Canine Applications all of the above are relevant to dogs as well. My own use of astragalus includes cardiovascular support,  I use it in all stages of CHF and with all underlying causes; astragalus is important in many, not all cancers but especially nourishing and important when the dog is undergoing chemotherapy; very useful with lingering infections, especially respiratory and UTI in dogs; in any long recovery after surgery or injury; with rescue dogs or dogs who have been overworked or abused; I include astragalus in most senior dog tonic formulas, and with Lyme and other tickborne diseases, with lupus and a number of liver disorders. Astragalus is well known to reduce the toxicity of a wide range of therapeutic drugs and diminish side effects, so it has indirect use with epilepsy, a use I have not seen discussed as much as I fell it’s merited.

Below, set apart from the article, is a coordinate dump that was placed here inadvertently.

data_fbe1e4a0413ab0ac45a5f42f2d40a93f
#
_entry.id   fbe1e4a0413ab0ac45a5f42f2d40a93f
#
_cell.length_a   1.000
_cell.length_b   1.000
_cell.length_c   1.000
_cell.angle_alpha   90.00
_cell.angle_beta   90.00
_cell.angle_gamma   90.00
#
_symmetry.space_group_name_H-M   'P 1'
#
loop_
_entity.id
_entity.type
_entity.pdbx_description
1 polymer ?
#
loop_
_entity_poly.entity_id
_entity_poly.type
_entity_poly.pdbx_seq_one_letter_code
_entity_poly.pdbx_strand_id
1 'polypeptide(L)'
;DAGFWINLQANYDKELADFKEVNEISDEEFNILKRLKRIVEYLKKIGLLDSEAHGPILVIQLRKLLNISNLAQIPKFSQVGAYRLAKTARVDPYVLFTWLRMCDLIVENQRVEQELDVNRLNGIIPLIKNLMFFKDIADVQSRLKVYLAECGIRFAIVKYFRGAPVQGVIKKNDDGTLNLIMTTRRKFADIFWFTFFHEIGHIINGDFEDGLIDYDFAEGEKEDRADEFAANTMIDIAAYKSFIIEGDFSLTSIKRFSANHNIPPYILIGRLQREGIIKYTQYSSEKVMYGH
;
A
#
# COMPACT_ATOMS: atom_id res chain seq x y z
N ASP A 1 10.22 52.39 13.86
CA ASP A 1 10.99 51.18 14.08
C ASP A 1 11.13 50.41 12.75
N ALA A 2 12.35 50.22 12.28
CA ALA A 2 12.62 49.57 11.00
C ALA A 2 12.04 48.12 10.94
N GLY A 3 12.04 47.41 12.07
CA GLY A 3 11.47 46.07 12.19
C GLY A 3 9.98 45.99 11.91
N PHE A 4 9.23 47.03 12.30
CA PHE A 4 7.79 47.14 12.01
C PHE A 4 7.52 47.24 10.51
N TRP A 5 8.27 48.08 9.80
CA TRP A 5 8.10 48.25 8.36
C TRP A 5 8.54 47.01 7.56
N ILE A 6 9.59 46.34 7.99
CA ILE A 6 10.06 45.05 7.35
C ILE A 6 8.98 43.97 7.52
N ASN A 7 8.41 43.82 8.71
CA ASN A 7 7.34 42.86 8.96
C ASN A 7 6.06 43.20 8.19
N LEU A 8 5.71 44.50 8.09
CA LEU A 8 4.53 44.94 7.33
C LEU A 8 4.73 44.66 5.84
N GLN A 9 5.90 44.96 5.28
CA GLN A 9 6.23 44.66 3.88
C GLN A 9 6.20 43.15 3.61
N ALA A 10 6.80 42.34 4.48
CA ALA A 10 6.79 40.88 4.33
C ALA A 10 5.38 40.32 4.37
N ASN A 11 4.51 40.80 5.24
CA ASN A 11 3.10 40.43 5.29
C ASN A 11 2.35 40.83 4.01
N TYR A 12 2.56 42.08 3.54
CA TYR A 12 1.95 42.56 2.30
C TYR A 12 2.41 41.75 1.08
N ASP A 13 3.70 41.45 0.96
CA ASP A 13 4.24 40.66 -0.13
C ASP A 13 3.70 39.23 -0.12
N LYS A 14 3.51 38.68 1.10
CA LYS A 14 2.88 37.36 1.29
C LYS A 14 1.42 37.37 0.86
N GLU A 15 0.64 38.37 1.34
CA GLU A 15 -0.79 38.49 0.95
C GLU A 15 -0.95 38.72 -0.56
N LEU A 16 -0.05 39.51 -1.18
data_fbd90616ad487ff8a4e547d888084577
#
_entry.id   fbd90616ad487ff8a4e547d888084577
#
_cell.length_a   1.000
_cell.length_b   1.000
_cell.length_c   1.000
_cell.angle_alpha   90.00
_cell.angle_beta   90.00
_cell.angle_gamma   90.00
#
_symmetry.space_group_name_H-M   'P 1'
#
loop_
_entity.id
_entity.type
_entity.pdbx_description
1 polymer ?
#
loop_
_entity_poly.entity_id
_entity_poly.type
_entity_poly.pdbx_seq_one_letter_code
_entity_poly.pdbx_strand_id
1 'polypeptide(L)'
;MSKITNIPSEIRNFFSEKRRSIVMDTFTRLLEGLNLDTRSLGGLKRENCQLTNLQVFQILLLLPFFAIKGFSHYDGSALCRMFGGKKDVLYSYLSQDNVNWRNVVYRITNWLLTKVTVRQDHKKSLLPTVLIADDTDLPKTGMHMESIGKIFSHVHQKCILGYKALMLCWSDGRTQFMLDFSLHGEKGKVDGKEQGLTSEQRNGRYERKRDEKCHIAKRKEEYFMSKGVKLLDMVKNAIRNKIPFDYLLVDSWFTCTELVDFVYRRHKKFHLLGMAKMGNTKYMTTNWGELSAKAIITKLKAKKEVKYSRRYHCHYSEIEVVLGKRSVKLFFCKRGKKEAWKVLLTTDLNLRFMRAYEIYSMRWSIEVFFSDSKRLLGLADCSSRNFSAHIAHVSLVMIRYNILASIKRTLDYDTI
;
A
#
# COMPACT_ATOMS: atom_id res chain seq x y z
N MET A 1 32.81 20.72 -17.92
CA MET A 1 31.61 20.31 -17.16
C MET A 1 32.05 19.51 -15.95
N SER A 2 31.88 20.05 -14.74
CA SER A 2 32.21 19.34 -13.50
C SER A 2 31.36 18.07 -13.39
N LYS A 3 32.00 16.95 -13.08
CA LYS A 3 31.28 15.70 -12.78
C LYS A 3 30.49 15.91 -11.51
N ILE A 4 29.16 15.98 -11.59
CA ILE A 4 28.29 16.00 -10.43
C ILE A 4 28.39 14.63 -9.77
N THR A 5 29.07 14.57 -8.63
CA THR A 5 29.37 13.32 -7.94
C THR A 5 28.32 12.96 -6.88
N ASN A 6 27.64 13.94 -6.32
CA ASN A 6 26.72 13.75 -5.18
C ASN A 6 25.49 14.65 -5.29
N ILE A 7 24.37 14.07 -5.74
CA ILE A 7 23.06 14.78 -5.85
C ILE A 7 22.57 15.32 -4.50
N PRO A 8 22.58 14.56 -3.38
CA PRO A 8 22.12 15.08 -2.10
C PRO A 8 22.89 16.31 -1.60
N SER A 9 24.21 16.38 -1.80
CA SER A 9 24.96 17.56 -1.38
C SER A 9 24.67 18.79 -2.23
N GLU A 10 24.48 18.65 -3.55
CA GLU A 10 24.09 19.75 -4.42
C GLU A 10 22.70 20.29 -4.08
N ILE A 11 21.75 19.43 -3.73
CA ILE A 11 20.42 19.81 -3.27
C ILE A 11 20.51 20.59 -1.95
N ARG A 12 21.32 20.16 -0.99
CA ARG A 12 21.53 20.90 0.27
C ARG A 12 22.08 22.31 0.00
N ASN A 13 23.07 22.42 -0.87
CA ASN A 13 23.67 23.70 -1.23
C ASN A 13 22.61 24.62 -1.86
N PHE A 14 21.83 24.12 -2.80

Contraindications Here we do have a few things to consider – Susan Wynn, DVM  (in Veterinary herbal Medicine) says “None”…I feel that there are a few scenarios where we might not want to use astragalus. First – in Chinese herbalism, astragalus is not recommended with heat signs; it’s said in Western herbal medicine too, that astragalus should not be administered with fever (in humans). I have never felt a need to use astragalus with any animal who was running a temperature, and my personal feeling is “better safe than sorry”.